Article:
Hossein Ahmadiniaz, a lawyer, told Irna that infringing on people's private spaces was like infringing their citizen's rights, arguing that it was up to parliamentarians to define the private space and not the police.

"The law says that the space within a car is a private space," he said. "The government's citizen's rights charter [launched by Rouhani] also considers a car to be a private space and it is incumbent upon enforcers to respect that."

Rift between Iran's ayatollah and re-elected president widens

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Bahman Keshavarz, a leading lawyer, wrote an article in the reformist Shargh daily, arguing that wearing a so-called "bad hijab" (loose hijab) is not a crime under Iranian law.

Saeid Montazeralmahdi, a spokesperson for the Iranian police, disagreed. "What is visible to the public eye is not private space and norms and the rules should be respected within cars." He also warned car owners against using tinted glass to prevent onlookers from seeing into the car.

The debate is not only among liberal Iranians. Abolfazl Najafi Tehrani, a cleric based in Tehran, tweeted: "People's cars, like people's houses, are their property and a private space and infringing upon this space will disturb people's moral security and will harm women's trust with the police."

Yahya Kamalpour, a member of the Iranian parliament, said: "The space within people's cars is a private space and the police has no right to enter that space without a judicial order."

The debate comes amid a growing rift between the government and the hardline judiciary that acts independently of Rouhani's government.

Despite restrictions, women are increasingly active in Iranian society. It emerged on Sunday that Iran Air, the country's national airline, has for the first time appointed a female CEO. Rouhani is also under pressure from his voter base to nominate a record number of female ministers in his cabinet reshuffle next month.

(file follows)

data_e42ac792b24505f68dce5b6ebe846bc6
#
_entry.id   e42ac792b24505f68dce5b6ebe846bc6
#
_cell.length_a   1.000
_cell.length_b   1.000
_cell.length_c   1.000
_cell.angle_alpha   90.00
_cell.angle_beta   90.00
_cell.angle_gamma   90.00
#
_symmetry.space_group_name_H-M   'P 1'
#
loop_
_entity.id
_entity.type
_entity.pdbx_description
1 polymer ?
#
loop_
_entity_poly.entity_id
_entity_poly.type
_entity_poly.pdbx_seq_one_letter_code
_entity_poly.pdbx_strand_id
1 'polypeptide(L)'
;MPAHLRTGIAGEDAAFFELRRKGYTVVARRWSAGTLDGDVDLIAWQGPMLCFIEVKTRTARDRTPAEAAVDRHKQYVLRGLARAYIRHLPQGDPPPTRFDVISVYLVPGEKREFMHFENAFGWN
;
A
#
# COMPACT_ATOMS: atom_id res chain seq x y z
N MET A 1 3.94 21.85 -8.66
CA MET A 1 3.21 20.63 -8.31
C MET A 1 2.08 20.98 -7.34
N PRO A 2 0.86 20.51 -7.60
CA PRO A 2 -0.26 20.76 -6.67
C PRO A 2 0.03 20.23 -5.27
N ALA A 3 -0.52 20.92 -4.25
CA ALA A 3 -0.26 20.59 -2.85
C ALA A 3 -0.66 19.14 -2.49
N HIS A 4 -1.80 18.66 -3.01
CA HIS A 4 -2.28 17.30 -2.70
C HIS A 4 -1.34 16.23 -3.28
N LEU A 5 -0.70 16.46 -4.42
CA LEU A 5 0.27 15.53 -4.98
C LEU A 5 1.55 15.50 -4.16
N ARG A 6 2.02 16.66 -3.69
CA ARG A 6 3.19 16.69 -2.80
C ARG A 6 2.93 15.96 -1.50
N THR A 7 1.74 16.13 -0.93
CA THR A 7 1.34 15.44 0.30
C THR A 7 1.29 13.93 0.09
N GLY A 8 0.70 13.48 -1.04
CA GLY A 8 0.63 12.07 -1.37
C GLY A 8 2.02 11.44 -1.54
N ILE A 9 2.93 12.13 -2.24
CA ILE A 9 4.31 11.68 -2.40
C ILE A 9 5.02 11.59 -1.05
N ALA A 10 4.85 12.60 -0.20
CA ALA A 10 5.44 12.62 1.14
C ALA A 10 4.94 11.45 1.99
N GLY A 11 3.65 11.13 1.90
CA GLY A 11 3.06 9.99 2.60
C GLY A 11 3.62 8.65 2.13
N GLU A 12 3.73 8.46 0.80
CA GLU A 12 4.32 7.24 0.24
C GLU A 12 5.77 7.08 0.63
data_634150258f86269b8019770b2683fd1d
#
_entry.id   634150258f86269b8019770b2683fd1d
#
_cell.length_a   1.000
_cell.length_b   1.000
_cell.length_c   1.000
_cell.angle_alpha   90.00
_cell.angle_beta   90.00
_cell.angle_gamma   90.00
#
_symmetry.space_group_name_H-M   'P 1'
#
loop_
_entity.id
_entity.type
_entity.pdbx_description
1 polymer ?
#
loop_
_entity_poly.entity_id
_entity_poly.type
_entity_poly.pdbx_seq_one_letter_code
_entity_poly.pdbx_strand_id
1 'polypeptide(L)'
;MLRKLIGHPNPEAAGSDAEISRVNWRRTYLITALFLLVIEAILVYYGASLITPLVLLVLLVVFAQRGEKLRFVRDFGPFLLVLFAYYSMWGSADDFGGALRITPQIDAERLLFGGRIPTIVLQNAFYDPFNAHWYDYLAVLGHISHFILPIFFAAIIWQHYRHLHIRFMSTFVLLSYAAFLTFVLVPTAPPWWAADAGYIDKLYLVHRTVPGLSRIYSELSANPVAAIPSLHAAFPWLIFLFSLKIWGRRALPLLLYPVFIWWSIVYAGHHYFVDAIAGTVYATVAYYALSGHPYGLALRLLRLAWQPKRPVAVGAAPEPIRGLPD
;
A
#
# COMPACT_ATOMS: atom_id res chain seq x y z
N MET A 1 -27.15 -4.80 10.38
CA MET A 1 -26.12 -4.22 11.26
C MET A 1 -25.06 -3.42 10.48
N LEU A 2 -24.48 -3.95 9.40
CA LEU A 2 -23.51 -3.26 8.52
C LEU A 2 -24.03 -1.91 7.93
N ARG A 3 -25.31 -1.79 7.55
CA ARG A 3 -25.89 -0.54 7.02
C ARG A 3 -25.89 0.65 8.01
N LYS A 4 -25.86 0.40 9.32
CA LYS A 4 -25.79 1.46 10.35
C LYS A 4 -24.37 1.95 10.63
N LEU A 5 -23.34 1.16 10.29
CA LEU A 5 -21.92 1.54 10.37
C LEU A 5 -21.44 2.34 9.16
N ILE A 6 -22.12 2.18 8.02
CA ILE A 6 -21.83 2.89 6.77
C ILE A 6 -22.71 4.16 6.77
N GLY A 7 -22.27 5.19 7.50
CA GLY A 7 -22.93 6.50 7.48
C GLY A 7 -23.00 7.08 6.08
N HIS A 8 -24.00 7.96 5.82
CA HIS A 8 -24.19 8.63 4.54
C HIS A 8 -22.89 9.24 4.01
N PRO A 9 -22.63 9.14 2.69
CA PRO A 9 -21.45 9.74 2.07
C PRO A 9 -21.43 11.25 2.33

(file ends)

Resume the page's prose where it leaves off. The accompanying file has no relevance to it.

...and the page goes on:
In a sign of slowly changing attitudes, Ali Karimi, a veteran Iranian footballer, on Monday called on the authorities to allow female fans to attend stadiums alongside men.

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Iranian Soccer Stars Call For End To Ban On Women Spectators

Former Bayern Munich player Ali Karimi has added his voice to those calling for Iranian women to be allowed into major sports events. (file photo)RFL/RE - Two prominent Iranian footballers have called for lifting a ban on women attending major men's sports events, adding to pressure from women's rights activists long battling the prohibition.


Ali Karimi, who is widely regarded as one of the best Iranian players of all time, expressed hope on July 10 that "the conditions are set with the help of" President Hassan Rohani and the Iranian Football Federation (FFIRI) "for women to enter stadiums" as spectators.

"This is the demand of millions upon millions of female fans who'd like to watch football matches and other events up close," Karimi, a former midfielder for Iranian and European clubs who now coaches Naft Tehran, was quoted by the semiofficial ISNA news agency as saying. "This important issue is not impossible, this dream of female sports fans can be achieved through correct planning."

Weeks earlier, Iranian national team captain Masud Shojaei called on Rohani to lift the ban.

Flood Of Passion

"I think it is the dream of many Iranian women who are football fans," Shojaei, who has represented Iran at two World Cups, said in a video clip that was shared widely on social media. "I think if [the ban is lifted] we would have to build a stadium that could hold 200,000 spectators, because we see the flood of passion from our ladies."

"I hope it happens very, very soon," he added.

Both appeals seemed intended to spur Rohani into pushing the country's conservative, religiously dominated leadership into some of the mild reforms that he espoused when he was elected in 2013 and reelected again in May.